When Lowry’s old mentor, Conrad Aiken, visited New York in August 1936, he had a look at Lowry’s story “about his visit to Bellevue Hospital for the Insane” and commented in a letter to his friend, the painter Edward Burra: “I read a few pages which were superb” (cited in Bowker, Pursued 201). Lowry took his own fancy for fact when he told Aiken that Whit Burnett had already accepted his text for the September 1936 issue of Story magazine. He later claimed that he had been paid for the story, but that the magazine had changed its editorial policy and no longer published novellas—though a letter to Burnett indicates that the $45 he received was meant as a loan ( CL 1:377). Lowry submitted a completed version of The Last Address to Burnett at some point before 8 September 1936, the day when he and Jan left New York City for Mexico, where it would be easier to live on Malcolm’s monthly allowance from his father, and where they hoped for a new start in what had so early on become a strained married life.
In Mexico, however, Lowry’s dream of that new start was drowned in obsessive drinking, leading to separation from his wife in 1937 and expulsion from the country in 1938—though Mexico, of course, also provided Lowry with the inspiration for his magnum opus, Under the Volcano , in which the themes of personal and marital disintegration, political and individual responsibility, artistic creation and spiritual quest are all vividly present. After the Mexican debacle Lowry spent what is for biographers a shadowy year in Los Angeles (from July 1938 to July 1939), where he continued to work on Under the Volcano— in between drinking and spending time in various institutions designed to help him come to grips with his abuse of alcohol (Bowker, Pursued 244–47). At one point he expressed a desire to enter The Last Address into a literary competition and, because the deadline was near, paid Carol Phillips, an aspiring young writer whom he had recently met in Los Angeles, to type a clear copy of his 1936 carbon (15-2). Her later claim that Lowry “plunged straight into revising a twenty-five thousand word draft of ‘The Last Address’” (qtd. in Bowker, Pursued 259) is poetic license: the new typescript was completed and mailed off within a week. Lowry may have changed a few words and sentences, but any real revisions were made later, on that same 1936 carbon typescript (15-2), in Vancouver in October 1939. No trace of Phillips’s typescript survives. The ribbon copy may not have been returned after the competition, and the urgent deadline could explain why no carbon was made.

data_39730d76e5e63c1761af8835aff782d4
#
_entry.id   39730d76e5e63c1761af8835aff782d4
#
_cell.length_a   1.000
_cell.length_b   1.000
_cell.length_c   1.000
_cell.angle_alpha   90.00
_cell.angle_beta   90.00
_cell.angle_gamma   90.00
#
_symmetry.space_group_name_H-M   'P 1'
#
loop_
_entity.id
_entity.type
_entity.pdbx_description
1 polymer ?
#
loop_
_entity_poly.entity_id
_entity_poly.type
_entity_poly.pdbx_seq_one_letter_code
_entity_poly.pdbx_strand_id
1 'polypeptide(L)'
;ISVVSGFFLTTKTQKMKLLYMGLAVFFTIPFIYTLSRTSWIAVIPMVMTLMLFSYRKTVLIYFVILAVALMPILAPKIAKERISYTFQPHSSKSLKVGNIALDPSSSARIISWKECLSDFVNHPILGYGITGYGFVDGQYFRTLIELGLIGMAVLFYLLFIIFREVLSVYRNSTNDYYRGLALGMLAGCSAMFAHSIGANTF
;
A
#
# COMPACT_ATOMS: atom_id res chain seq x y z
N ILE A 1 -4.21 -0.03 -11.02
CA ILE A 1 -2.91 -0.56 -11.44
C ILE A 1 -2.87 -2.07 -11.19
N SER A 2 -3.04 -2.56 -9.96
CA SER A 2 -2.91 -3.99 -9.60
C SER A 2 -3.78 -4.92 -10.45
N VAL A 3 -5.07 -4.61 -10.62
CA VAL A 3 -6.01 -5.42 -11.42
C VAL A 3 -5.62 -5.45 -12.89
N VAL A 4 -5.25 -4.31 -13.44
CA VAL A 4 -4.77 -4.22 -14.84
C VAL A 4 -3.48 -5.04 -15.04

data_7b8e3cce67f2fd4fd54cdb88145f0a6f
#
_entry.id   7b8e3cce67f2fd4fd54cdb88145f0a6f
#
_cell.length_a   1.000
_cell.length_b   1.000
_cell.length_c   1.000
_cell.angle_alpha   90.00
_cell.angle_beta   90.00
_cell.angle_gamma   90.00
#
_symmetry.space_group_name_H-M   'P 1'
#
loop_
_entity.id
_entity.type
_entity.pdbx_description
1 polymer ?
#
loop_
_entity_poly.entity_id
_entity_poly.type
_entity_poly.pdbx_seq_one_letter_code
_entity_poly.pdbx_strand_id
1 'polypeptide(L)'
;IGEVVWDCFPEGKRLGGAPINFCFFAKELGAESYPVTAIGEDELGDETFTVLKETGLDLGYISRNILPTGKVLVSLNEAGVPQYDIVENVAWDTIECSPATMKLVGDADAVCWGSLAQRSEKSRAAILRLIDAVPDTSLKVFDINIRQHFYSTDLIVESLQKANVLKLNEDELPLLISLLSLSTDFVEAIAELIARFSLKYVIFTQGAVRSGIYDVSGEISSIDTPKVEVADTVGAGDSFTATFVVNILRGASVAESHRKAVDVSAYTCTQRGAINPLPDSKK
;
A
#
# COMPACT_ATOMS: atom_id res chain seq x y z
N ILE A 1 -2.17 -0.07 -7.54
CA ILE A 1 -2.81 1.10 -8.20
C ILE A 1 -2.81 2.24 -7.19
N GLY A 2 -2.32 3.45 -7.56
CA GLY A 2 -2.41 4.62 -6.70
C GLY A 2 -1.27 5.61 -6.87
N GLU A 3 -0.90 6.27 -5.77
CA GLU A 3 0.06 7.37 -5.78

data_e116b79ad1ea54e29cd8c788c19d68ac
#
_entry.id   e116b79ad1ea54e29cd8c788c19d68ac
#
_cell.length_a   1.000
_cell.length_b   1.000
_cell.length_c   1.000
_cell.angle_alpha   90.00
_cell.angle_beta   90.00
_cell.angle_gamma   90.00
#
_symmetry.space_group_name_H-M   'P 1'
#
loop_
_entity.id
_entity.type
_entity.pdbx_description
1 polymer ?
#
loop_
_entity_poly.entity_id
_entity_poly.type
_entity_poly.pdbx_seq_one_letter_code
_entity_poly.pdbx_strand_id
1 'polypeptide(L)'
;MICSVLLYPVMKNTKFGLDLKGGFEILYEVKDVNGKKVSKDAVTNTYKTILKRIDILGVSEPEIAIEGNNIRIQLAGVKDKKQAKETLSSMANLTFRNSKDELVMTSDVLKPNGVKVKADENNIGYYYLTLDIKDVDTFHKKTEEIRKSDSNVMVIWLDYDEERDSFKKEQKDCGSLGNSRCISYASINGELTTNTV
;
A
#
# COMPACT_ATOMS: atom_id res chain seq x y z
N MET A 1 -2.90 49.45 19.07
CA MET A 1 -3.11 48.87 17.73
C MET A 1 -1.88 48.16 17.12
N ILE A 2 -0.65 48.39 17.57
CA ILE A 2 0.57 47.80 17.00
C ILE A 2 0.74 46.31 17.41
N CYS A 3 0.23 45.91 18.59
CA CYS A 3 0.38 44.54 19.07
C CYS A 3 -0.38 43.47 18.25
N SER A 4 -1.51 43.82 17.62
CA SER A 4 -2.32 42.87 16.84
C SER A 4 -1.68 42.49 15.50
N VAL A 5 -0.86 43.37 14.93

In the summer of 1939 Benjamin Parks, the Los Angeles trustee of Lowry’s allowance, drove Lowry to Vancouver for a renewal of his visa and left him there in the care of A. B. Carey, a local businessman who, convinced that literary genius gained more from discipline than from drinking, kept him on a very stringent budget. In September Lowry made a vain attempt to enter the United States illegally, that incident making it impossible for him to get a visa any time soon. Lowry thus remained in Canada, but his talent as a letter writer, which had once wooed Jan Gabrial into marrying him, now convinced his new-found love, Margerie Bonner, to give up her job and friends in Los Angeles and join him in his very precarious situation in Vancouver.
Because Lowry feared imminent conscription into the British army, he tried to get at least some of his work accepted and asked Aiken to help him find a publisher ( CL 1:241). Margerie immediately started typing a new clear copy of the 1936 carbon typescript of The Last Address . Chapters I through VIII were quickly finished, since Lowry’s sparse handwritten revisions did not require an intermediate typescript. But when he reached chapter IX, with its emblematic storm scene, he began to rewrite whole passages in longhand to deepen its symbolic significance. Margerie first prepared an intermediate typescript of the revised chapter (15-3) and then, after additional revisions by Lowry, retyped it for the final 1939 copy (15-4).